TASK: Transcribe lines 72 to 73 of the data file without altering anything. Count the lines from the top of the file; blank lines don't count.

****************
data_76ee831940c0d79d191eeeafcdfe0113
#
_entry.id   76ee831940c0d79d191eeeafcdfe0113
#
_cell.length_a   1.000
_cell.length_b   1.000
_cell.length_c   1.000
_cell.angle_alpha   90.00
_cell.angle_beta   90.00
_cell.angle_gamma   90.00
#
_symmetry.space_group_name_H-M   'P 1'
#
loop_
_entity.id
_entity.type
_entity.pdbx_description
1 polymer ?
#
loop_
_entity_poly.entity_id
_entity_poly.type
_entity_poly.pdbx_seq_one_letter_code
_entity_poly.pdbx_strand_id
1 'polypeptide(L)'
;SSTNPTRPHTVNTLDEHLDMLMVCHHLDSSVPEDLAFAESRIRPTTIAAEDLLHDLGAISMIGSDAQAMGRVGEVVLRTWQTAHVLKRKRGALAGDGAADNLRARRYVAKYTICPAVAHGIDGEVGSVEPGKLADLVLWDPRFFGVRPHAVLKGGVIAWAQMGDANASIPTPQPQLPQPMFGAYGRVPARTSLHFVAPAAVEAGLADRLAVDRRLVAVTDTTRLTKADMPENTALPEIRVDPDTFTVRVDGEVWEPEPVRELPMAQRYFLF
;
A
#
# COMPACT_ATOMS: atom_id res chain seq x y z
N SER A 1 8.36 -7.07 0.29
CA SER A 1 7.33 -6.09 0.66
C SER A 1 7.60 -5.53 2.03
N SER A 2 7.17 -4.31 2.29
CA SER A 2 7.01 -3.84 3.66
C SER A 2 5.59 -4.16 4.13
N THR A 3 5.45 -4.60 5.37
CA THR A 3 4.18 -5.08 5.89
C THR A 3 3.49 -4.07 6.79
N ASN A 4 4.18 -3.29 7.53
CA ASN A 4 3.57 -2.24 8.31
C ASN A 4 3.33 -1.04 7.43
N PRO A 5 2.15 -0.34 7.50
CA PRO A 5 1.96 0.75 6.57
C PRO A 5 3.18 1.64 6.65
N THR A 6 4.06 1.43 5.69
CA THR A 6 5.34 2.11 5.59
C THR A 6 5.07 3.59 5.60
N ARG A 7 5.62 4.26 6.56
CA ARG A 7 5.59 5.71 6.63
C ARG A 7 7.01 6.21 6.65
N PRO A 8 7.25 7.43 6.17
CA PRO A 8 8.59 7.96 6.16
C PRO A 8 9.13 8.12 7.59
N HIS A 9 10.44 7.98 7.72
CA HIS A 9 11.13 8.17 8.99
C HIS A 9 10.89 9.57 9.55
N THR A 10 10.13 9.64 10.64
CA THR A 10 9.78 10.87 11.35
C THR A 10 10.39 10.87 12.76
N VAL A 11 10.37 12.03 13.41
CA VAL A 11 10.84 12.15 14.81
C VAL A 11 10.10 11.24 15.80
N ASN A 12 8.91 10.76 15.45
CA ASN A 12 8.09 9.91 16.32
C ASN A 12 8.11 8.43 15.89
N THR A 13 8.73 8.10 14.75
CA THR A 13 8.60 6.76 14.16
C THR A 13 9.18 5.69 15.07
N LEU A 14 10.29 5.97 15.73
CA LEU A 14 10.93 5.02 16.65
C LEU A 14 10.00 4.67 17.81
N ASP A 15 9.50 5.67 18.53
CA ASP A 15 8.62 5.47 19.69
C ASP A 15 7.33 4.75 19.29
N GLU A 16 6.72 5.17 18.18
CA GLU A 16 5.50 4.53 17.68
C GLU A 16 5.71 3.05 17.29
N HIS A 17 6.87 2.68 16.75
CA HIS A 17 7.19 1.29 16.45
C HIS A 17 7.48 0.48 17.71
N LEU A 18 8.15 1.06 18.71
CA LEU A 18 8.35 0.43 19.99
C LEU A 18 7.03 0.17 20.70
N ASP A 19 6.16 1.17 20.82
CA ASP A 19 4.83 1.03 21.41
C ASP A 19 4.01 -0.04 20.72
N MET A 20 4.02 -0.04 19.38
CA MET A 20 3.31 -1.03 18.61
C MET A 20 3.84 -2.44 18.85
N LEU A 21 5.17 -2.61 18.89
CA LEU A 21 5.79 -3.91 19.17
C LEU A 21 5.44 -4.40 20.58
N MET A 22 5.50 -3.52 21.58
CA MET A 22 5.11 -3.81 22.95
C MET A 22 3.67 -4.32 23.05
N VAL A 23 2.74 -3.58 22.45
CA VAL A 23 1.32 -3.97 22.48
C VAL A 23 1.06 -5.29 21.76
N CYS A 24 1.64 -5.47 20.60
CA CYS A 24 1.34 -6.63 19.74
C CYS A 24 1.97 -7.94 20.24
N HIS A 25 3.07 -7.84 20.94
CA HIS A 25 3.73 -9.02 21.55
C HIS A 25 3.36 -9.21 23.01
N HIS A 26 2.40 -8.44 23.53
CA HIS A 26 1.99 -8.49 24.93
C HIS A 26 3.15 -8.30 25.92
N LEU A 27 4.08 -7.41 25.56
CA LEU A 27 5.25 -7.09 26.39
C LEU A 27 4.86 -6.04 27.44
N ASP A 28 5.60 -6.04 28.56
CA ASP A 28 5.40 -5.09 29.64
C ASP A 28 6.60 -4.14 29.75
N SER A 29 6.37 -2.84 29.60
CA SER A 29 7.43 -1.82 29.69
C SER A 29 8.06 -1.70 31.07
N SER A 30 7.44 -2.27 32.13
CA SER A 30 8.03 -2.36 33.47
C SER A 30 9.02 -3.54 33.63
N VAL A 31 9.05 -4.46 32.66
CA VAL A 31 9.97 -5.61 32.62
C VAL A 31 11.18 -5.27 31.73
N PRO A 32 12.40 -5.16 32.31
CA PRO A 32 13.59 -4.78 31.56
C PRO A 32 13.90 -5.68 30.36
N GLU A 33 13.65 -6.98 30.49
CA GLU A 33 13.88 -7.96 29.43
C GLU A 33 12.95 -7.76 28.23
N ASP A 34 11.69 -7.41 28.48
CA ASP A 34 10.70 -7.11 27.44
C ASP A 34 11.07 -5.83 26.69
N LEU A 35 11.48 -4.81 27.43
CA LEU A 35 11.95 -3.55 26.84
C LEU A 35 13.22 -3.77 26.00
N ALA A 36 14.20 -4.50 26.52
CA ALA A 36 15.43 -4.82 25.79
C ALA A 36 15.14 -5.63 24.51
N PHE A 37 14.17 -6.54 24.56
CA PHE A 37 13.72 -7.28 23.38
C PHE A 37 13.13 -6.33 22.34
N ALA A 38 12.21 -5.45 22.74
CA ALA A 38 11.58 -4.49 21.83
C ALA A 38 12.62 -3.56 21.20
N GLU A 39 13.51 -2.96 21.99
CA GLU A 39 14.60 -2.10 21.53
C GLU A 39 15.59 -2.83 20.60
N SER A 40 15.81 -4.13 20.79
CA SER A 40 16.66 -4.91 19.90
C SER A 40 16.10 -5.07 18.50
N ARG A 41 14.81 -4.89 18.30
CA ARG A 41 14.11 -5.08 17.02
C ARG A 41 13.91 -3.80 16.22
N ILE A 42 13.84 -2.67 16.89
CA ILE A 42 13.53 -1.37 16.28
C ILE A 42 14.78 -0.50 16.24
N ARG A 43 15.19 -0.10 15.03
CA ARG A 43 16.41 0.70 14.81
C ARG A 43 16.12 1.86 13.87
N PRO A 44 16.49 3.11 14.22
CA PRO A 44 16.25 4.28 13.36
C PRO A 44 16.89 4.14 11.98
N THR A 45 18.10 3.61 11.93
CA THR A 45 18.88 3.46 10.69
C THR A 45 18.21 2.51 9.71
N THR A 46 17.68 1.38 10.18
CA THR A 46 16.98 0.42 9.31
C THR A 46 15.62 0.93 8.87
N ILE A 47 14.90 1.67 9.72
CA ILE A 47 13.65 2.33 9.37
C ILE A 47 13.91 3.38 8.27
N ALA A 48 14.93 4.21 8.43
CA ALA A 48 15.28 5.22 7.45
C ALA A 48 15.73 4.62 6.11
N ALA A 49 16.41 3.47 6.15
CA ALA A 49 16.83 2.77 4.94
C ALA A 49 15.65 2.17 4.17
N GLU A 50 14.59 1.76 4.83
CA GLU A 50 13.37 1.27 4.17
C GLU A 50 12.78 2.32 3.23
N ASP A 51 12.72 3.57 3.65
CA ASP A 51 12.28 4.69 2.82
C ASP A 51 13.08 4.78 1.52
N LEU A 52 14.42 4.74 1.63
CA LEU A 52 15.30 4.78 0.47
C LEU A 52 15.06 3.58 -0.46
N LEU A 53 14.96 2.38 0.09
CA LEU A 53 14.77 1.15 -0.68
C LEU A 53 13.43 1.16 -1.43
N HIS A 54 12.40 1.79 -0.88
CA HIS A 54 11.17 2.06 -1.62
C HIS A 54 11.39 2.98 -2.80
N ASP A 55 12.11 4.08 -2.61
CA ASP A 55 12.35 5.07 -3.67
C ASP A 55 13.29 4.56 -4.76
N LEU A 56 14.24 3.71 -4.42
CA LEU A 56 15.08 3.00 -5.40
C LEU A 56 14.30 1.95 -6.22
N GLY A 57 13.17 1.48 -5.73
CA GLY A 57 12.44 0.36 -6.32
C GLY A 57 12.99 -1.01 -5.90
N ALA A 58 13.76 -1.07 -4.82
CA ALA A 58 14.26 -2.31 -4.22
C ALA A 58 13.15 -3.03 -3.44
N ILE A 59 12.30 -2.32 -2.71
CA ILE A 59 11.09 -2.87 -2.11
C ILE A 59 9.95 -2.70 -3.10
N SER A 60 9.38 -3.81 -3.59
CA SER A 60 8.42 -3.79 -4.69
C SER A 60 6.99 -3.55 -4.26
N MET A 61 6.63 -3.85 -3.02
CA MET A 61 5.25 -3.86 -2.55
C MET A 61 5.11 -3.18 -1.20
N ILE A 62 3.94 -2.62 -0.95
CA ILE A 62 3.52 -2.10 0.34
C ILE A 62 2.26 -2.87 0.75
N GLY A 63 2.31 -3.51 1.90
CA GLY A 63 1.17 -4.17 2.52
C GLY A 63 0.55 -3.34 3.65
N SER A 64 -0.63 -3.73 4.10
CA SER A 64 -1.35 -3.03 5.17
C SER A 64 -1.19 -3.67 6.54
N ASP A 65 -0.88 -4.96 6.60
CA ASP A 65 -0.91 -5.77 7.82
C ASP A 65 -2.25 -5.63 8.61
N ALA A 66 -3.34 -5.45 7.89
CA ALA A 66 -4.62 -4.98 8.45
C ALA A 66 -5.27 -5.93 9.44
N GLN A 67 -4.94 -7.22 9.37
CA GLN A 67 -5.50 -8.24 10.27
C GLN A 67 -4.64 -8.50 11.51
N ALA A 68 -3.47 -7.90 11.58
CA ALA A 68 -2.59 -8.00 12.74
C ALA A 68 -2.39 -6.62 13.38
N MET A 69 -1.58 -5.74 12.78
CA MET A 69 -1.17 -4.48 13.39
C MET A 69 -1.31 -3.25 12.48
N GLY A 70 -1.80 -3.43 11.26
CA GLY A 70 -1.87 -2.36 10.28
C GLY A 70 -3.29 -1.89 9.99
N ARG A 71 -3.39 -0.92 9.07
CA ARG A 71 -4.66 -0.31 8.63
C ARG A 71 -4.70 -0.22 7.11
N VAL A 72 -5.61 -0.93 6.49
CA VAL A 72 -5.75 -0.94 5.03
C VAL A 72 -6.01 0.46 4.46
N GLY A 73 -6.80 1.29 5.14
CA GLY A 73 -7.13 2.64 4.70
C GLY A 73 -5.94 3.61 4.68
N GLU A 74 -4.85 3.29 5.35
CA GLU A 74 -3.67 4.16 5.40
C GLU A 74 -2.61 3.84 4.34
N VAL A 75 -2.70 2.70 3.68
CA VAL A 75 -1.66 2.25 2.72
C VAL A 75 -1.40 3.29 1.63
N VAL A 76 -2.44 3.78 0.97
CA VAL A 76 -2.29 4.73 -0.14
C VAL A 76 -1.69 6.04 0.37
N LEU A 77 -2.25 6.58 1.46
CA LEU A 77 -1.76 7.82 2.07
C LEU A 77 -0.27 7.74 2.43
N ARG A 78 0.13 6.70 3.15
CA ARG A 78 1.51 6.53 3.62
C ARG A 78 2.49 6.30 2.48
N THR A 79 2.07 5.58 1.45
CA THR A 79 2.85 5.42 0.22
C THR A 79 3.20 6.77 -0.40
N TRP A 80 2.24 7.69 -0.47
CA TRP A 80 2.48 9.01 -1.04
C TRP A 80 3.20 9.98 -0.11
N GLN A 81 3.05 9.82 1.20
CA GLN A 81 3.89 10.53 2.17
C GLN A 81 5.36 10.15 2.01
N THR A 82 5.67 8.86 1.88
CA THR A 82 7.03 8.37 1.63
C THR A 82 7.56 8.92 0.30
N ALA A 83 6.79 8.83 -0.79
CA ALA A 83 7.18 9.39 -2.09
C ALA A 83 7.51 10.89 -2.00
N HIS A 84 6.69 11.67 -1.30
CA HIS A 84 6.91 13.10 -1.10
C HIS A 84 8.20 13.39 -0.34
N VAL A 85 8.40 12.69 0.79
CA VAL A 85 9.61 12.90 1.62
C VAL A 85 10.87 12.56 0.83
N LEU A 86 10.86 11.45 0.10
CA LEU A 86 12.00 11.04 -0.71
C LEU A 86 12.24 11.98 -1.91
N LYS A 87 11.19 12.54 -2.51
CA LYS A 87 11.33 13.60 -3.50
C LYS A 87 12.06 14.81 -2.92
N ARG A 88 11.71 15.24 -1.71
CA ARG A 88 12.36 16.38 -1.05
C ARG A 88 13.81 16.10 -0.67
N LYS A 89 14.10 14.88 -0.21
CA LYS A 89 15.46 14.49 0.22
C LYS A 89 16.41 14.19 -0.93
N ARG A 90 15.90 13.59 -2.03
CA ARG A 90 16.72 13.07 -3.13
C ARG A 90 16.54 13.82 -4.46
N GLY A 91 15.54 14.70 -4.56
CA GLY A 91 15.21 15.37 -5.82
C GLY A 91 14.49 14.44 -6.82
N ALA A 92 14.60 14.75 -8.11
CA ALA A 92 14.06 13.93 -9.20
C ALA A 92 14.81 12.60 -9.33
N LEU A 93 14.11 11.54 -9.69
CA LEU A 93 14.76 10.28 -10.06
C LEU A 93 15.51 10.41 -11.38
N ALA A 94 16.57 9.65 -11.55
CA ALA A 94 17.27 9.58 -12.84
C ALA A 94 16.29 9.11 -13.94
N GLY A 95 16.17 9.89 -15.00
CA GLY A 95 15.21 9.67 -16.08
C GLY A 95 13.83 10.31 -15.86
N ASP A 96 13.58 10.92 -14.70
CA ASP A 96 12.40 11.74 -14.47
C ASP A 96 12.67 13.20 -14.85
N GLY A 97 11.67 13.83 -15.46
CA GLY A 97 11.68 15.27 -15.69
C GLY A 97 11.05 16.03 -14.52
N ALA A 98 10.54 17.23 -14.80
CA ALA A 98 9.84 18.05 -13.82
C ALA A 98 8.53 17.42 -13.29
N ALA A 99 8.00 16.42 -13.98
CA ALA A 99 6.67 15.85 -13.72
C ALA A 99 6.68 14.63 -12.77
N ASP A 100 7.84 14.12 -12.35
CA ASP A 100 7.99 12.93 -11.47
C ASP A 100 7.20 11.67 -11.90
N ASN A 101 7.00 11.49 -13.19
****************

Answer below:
C LEU A 14 10.00 4.67 17.81
N ASP A 15 9.50 5.67 18.53